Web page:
While I listened to my noble friend I considered again the wording of new Section 14G(1). As drafted at present, the provision is impossibly open-ended. It is a generally well understood principle of English law that no one should be punished at will; they should be punished according to rules laid down in advance by Parliament. But here, so far as I can see, Parliament has not laid down any rule whatsoever. Any type of additional requirement could be put in place. A requirement to go for a 21-mile run every day could be put in place. From time to time requirements will be put in place with which people are physically incapable of complying. That leaves them in serious jeopardy. We cannot allow any measure like this to proceed out of a British Parliament. It is quite impossible.

When I listened to the noble Lord, Lord Lucas, I was suddenly reminded of the noble and learned Lord, Lord Bingham of Cornhill, speaking on the Crime (Sentences) Bill in the last Parliament. He said that if you try to abolish discretion in one place the only

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result is that it breaks out in another. If these orders remain in place, the interesting question is this: where will the discretion break out? I suspect that it will be in the turning of a blind eye by the police. That may mean that the legislation may break down at yet another point.

The more we consider the Bill, the worse it becomes. Even if it emerges from this House, I do not think that it can survive in the world outside.

The Earl of Onslow: I plead guilty to not doing anything about this aspect. I had failed to realise that not only is there a maximum period--if one has to have punishments maximum periods are essential--there is also a minimum period. In other words, under new Section 14F the maximum period is three years and the minimum two years. It is another lack of discretion to add to that pointed out by the noble Earl, Lord Russell. One adds to that the provision that a banning order may,


    "if the court making the order thinks fit, impose additional requirements".

These are horrible provisions. We have to continue saying that they are horrible. They will not work. They will break down. It will not be fun saying, "I told you so". But I promise the Committee that that is exactly what will happen in six months' time.

Viscount Astor: The noble Earl, Lord Russell, said that an additional requirement might be going for a 21-mile run. I can think of much worse tasks. It might mean attending your Lordships' House for an all-night sitting--a severe punishment.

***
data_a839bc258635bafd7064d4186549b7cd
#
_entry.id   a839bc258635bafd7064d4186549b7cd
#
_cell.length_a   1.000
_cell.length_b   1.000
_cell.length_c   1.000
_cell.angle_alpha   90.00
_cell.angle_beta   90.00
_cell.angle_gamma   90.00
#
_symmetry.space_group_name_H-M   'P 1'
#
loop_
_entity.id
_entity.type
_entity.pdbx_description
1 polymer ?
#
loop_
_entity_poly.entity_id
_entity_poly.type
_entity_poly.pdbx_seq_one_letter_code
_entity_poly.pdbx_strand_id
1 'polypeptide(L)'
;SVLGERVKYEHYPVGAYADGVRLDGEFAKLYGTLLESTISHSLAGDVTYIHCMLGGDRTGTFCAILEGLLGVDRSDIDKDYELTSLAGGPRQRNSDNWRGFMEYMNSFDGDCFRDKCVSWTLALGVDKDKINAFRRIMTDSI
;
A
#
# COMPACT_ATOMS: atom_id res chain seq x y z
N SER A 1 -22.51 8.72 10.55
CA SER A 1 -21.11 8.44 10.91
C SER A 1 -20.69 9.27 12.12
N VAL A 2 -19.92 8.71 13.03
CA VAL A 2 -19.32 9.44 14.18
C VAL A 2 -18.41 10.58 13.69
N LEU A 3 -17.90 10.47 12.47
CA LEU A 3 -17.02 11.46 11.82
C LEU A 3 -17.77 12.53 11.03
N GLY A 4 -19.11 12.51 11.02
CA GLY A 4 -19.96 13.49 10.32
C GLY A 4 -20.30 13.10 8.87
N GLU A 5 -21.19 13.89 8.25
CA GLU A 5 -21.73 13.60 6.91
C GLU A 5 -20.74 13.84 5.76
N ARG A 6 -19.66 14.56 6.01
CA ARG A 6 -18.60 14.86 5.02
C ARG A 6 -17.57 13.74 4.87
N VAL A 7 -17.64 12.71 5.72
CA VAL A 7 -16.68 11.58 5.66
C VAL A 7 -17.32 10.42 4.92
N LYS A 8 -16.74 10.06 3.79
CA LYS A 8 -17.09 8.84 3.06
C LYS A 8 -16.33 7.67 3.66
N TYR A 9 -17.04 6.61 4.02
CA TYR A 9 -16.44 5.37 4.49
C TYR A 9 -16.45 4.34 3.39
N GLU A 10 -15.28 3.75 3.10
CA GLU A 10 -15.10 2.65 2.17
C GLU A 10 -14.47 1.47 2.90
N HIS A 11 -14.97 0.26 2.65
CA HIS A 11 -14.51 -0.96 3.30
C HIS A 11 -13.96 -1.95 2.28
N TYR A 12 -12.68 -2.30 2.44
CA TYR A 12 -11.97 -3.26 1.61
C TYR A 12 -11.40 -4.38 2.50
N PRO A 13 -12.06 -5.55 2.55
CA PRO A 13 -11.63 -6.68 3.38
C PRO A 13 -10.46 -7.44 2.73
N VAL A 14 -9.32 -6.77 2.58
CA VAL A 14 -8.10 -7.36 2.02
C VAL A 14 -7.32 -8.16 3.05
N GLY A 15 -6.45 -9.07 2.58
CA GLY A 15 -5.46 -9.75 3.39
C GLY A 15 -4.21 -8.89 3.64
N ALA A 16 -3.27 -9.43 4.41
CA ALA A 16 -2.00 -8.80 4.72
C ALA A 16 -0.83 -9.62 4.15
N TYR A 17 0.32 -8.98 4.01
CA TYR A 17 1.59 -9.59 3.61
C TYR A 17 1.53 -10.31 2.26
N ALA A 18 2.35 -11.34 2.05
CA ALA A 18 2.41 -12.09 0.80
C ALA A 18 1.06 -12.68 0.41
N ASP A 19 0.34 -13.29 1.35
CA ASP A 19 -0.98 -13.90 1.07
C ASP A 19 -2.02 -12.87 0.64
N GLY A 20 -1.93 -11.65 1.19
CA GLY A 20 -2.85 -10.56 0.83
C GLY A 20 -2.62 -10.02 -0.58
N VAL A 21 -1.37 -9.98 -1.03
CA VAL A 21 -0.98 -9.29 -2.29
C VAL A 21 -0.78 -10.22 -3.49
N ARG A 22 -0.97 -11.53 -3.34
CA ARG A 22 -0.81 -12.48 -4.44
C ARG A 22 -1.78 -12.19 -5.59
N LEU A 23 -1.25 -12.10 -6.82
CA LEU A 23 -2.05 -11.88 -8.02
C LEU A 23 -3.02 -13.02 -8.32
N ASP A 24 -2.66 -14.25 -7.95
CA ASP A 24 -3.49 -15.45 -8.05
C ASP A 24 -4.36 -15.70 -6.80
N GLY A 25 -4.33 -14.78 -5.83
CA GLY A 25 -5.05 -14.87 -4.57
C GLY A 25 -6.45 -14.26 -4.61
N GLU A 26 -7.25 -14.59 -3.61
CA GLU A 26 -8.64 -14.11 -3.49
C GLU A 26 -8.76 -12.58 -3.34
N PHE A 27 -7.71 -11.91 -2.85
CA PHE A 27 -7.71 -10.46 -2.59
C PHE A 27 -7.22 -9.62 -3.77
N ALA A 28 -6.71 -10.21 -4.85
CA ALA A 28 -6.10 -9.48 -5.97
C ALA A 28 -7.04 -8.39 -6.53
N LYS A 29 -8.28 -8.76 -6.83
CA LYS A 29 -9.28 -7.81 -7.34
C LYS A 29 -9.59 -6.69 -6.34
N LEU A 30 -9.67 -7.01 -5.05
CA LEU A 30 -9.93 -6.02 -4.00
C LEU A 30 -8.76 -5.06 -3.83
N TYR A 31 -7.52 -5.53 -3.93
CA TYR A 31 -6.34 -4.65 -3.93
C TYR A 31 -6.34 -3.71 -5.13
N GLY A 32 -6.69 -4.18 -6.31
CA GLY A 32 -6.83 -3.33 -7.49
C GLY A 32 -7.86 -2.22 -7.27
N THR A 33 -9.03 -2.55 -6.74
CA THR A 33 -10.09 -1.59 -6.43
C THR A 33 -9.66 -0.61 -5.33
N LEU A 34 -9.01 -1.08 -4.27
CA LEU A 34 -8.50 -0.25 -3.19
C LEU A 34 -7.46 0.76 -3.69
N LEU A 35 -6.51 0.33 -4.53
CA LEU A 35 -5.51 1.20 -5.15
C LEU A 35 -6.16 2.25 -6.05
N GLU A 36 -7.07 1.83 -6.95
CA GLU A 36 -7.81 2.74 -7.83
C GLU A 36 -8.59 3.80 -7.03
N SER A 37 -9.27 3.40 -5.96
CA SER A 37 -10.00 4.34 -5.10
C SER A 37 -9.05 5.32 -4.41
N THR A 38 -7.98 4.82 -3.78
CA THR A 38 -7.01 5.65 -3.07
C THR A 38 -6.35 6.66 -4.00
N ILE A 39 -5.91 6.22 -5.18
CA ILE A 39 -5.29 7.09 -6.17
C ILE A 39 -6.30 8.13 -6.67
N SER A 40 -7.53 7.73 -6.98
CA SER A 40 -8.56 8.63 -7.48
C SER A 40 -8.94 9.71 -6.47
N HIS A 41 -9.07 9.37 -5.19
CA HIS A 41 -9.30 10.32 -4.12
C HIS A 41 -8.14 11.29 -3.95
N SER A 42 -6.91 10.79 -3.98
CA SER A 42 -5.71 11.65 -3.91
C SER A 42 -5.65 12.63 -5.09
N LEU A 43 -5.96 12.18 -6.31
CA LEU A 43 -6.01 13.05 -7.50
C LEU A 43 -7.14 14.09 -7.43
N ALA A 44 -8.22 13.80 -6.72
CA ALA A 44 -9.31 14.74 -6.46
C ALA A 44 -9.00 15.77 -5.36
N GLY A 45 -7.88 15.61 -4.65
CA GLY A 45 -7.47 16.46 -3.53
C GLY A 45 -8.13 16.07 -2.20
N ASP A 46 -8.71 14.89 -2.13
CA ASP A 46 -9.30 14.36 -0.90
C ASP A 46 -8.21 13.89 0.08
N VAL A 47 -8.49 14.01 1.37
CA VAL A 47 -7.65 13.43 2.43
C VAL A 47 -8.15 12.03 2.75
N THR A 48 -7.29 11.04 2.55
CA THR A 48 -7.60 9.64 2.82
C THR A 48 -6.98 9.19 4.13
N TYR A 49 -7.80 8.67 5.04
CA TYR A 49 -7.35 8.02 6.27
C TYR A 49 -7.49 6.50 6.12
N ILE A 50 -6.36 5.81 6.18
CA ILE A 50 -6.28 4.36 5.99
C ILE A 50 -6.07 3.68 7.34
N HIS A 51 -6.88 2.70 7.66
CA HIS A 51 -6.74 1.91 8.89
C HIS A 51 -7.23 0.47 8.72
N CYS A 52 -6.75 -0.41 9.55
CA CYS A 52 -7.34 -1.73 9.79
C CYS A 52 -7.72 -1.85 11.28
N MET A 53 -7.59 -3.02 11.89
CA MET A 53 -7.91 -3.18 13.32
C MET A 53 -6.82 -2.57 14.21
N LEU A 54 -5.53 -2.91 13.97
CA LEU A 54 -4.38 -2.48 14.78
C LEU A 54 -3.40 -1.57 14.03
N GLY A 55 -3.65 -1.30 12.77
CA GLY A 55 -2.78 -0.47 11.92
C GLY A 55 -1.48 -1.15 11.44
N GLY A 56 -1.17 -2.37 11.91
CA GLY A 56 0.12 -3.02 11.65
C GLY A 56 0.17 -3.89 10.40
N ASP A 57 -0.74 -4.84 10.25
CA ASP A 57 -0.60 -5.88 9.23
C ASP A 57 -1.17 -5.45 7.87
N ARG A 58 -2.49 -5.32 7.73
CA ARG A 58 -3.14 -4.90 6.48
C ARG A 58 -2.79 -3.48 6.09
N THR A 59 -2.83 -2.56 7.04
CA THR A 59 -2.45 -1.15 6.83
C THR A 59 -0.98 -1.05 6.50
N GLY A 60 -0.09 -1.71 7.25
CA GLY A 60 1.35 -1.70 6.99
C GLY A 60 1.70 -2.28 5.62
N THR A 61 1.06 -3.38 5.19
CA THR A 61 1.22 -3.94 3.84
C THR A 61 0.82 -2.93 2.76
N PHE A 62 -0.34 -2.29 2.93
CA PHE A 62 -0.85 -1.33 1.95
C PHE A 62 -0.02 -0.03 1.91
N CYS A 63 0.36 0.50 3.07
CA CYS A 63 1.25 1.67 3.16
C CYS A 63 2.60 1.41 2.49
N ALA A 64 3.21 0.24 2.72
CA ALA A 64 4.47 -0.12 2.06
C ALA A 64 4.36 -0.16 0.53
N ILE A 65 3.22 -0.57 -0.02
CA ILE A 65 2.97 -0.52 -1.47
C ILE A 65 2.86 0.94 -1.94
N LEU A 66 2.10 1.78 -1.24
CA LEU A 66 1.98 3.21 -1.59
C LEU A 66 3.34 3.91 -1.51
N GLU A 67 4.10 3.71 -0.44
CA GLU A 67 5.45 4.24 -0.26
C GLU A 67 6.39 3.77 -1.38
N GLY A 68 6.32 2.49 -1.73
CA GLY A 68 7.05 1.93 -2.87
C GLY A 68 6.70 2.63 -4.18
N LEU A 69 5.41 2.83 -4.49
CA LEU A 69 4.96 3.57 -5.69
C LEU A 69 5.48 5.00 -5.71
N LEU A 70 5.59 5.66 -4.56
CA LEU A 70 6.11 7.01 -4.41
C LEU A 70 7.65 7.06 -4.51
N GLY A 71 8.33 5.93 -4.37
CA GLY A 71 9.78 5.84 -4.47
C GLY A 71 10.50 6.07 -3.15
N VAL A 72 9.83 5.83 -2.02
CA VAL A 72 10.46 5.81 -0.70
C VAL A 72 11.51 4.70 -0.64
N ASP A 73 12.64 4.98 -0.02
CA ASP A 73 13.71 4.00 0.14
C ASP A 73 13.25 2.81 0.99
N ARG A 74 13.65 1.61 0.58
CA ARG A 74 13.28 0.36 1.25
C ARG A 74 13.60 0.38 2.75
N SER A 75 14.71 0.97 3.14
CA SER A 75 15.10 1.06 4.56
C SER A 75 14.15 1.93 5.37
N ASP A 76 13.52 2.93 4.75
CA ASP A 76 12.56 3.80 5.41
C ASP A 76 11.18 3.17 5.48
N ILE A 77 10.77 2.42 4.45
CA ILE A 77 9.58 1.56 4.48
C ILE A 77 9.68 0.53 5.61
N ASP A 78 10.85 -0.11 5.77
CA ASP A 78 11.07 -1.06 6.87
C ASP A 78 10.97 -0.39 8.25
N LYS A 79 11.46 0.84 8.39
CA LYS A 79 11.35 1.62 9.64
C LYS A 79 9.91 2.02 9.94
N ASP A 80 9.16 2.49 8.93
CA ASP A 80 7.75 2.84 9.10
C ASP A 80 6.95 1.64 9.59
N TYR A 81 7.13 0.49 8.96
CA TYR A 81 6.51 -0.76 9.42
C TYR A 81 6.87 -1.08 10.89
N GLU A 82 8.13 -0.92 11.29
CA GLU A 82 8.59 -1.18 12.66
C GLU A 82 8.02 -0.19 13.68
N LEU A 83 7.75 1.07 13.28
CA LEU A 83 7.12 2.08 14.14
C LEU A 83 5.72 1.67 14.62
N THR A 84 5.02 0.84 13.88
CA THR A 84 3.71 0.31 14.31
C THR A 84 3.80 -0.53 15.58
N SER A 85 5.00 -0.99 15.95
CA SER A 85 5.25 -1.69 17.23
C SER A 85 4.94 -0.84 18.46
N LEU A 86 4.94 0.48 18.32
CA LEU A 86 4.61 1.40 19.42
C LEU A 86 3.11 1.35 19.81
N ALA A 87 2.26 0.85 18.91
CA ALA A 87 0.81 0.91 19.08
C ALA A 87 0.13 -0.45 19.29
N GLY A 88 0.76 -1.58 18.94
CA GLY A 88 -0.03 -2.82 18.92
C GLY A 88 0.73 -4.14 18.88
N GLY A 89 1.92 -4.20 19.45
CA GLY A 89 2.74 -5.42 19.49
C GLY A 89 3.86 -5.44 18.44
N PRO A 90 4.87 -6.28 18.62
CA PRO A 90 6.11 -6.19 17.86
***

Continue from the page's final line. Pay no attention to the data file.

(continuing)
New Section 14E(2) and (3) requires someone to report initially to a police station in England or Wales and to surrender their passport, then new Section 14(G) refers to "additional requirements". The only logical and sensible additional requirement is for the person to reattend at the police station. Presumably the Government cannot think of anything else. They want the banned person at a police station to prevent them attending a football match.

If the Government require someone to attend again at a police station prior to or during a match, they should say so. They should use the words,


    "impose the additional requirement of reporting at a police station".

That would be a safeguard for the Government and Parliament because magistrates would have a clear steer on what they were required to do.

Lord Bassam of Brighton: It is getting late and no doubt that is why we are getting confused and at times tetchy.

The noble Lord, Lord Goodhart, seeks in Amendment No. 51 to preclude a court from imposing additional conditions and adding to or waiving conditions already attached to a banning order. The existing measure provides the court with useful flexibility. It would enable the police, for example, to seek a specific condition in respect of a particular person's activities. It is aimed primarily at the domestic

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component of a banning order. It would permit the police to seek to exclude the subject from a town centre or the vicinity of a railway station where groups of fans might regularly meet to fight with visiting supporters. Believe me, that does happen. The annual bust-up between Cardiff and Millwall is an ample expression of such circumstances.

A person currently subject to a domestic ban is prevented from entering a ground but not from travelling to away games or joining up with accomplices to indulge in hooligan behaviour. The police see the facility to add specific conditions as potentially useful in their battle to combat hooliganism. The provision to review the conditions provides a means for either party to seek changes. That additional flexibility is important. It helps both sides of the argument.